Europe Must Now Show Solidarity with an Iranian Government that Faithfully Obeyed All the Rules We Drafted.

It wasn’t just the news that the US had pulled out of the Iran Deal – that died when the White House opened its doors once again to John Bolton, a challenger to Kissinger’s status as the most unhinged sociopath in Washington history. It was the conditions drafted for a post-Iran deal world that really turned heads: that European, Russian and Chinese firms have 90-180 days to divest from Iran or meet the wrath of US financial penalties.

Without the secondary sanctions which Bolton and co have threatened on Europe the US breaking the agreement means very little. US trade with Iran only came to about $200 million last year, whereas Iran-EU trade grew to represent €20 billion. EU exports to Iran grew at an annual rate of 31.5 percent and imports grew 83.9 percent during 2016-17. From 2013 to 2017, the annual growth rate for imports was a staggering 89.7 percent, and growth for exports was 18.7 percent. For a largely economically stagnating continent, the new Iranian market comprising 80 million people is a big deal.

It’s important to make the distinction that the US did not formally withdraw from the JCPOA as most media outlets have lazily described it. The Iran deal is an agreement, not a treaty, and no mechanism for withdrawal is in place. The US simply chose to break the rules of an agreement they signed just three years ago.

To bow to American economic threats would be to enable the undermining of international law and punish those who have played along with good faith. According to all independent research, and not just Benjamin Netanyahu’s mad drawings of cartoon bombs, Iran have adhered to all the terms of the agreement and thus don’t possess the means to launch a nuclear weapon, unlike Benjamin Netanyahu, who possesses the world’s third largest stockpile.

Divesting from Iran as John Bolton is furiously demanding would be like awarding a gold star to the kid who spent all day screaming at the back of the class and making the swot who completed all his homework face the wall. It would represent a watershed moment in the dissolution of rational international relations in favour of bending over to a bully.

The EU have stood up to an aggressive Trump administration once this year and they should do it again. It may carry risks, but the alternative is to throw away sovereignty. Conservative commentators argue that it’s ‘not worth starting a trade war with the US’; the reality is that we’re already in one.

Legal protections for EU firms who want to continue trading with Iran are possible but a last resort. An appeal to the World Trade Organisation would be fruitless as they merely serve to uphold US financial hegemony at all costs. When Third World countries who are burdened with false debts or countries bullied with ill-conceived sanctions look to the WTO for assistance they are met with the response of Chief Wiggum from the Simpsons: ‘ the law is Powerless to *help* you, not punish you.’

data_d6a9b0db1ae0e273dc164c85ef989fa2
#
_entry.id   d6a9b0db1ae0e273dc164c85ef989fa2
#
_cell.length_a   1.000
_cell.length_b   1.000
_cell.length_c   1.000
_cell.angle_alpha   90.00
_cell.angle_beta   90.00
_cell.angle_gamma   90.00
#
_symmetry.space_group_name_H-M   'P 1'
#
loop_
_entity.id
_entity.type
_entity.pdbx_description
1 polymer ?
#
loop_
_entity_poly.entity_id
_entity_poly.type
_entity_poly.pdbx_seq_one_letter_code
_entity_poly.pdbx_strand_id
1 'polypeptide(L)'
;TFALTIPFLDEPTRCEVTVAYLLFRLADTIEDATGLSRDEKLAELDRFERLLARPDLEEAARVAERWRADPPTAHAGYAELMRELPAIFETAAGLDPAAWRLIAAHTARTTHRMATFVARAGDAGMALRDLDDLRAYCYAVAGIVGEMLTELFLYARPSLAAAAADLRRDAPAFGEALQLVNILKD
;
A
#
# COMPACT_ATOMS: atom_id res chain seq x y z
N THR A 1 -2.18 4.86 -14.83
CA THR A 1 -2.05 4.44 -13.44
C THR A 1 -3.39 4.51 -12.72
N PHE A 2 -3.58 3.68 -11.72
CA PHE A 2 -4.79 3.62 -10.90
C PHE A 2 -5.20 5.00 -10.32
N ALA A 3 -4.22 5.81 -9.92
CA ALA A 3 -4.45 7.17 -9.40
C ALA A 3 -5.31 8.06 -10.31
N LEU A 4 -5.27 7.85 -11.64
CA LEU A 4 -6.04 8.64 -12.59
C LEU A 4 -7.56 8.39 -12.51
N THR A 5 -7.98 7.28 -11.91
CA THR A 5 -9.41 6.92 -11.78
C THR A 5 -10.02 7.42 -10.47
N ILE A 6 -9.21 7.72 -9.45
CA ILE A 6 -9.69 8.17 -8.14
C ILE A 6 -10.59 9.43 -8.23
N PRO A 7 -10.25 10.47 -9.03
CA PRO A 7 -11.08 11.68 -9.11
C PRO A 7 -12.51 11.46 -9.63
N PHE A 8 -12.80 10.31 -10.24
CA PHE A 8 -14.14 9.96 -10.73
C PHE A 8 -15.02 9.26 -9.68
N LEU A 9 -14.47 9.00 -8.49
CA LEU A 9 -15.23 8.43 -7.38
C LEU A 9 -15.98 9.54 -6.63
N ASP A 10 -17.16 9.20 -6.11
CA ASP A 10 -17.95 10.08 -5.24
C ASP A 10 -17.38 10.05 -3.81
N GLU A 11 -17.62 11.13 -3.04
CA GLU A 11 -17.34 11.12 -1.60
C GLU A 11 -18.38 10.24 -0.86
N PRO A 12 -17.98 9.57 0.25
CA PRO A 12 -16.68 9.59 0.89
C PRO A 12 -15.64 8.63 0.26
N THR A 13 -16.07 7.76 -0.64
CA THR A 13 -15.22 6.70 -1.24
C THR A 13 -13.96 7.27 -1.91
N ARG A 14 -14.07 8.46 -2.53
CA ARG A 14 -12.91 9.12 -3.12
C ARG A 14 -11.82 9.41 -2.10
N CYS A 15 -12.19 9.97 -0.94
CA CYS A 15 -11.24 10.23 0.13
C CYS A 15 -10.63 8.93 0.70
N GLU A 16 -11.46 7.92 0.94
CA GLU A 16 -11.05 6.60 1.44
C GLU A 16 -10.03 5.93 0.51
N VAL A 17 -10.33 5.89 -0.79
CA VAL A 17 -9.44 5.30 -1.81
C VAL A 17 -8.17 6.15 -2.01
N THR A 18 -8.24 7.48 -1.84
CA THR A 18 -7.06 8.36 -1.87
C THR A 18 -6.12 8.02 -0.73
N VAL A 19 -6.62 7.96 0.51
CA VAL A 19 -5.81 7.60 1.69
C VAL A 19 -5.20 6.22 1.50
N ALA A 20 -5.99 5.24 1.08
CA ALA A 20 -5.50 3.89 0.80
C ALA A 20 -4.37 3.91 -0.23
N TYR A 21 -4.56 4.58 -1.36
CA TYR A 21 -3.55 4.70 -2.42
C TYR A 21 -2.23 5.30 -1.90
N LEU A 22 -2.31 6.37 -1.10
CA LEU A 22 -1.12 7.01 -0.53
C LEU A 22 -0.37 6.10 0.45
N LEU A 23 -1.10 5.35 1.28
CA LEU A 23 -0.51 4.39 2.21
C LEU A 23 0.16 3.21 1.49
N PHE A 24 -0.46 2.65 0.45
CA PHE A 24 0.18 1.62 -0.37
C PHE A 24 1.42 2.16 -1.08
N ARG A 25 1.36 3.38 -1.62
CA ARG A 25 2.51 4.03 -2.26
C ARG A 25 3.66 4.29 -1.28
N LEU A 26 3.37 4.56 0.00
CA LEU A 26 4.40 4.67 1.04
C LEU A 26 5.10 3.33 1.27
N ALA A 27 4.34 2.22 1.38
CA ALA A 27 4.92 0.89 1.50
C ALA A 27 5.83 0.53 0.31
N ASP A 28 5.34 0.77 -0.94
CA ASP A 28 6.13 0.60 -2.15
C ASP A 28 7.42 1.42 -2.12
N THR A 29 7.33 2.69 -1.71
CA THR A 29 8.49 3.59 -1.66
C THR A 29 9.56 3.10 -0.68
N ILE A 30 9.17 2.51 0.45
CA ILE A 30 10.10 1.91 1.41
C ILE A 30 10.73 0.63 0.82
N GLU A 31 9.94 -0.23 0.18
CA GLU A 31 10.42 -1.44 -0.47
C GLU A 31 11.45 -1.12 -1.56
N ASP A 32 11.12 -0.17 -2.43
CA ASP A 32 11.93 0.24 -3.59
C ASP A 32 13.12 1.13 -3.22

This is a political crisis, and demands a political solution. The EU could promise to compensate firms who face US fines through selectively lowering Iranian tariffs. The most obvious Hail Mary solution, however, would be to reintroduce a blocking statute against the sanctions, similar to the one used by the EU to continue trading with Cuba in the 90s.

This would fire the starting gun for a full-on trade war, but the only other option would be to allow the sovereignty of Europe to be undermined and the US to take the seat of George Bush-era aggressive global dominance once again.

The EU could cogently claim that their hand was forced, even if they choose to go down a ‘drastic’ route. Ultimately the only errant party in this affair is the US; they can go back on the agreement if they choose, but they have no right to set the document on fire.

Iranian Foreign Minister Javad Zarif has indicated that if the EU can give decent reassurances on the continuation of EU trade then business could continue almost as normal. This whole affair could be reduced to a simple tantrum of a fracturing empire if the EU decide to show some steel.

*

Featured image is from the author.


Articles by: Rory Wood

Disclaimer: The contents of this article are of sole responsibility of the author(s). The Centre for Research on Globalization will not be responsible for any inaccurate or incorrect statement in this article. The Centre of Research on Globalization grants permission to cross-post Global Research articles on community internet sites as long the source and copyright are acknowledged together with a hyperlink to the original Global Research article. For publication of Global Research articles in print or other forms including commercial internet sites, contact: [email protected]rch.ca

www.globalresearch.ca contains copyrighted material the use of which has not always been specifically authorized by the copyright owner. We are making such material available to our readers under the provisions of "fair use" in an effort to advance a better understanding of political, economic and social issues. The material on this site is distributed without profit to those who have expressed a prior interest in receiving it for research and educational purposes. If you wish to use copyrighted material for purposes other than "fair use" you must request permission from the copyright owner.

For media inquiries: [email protected]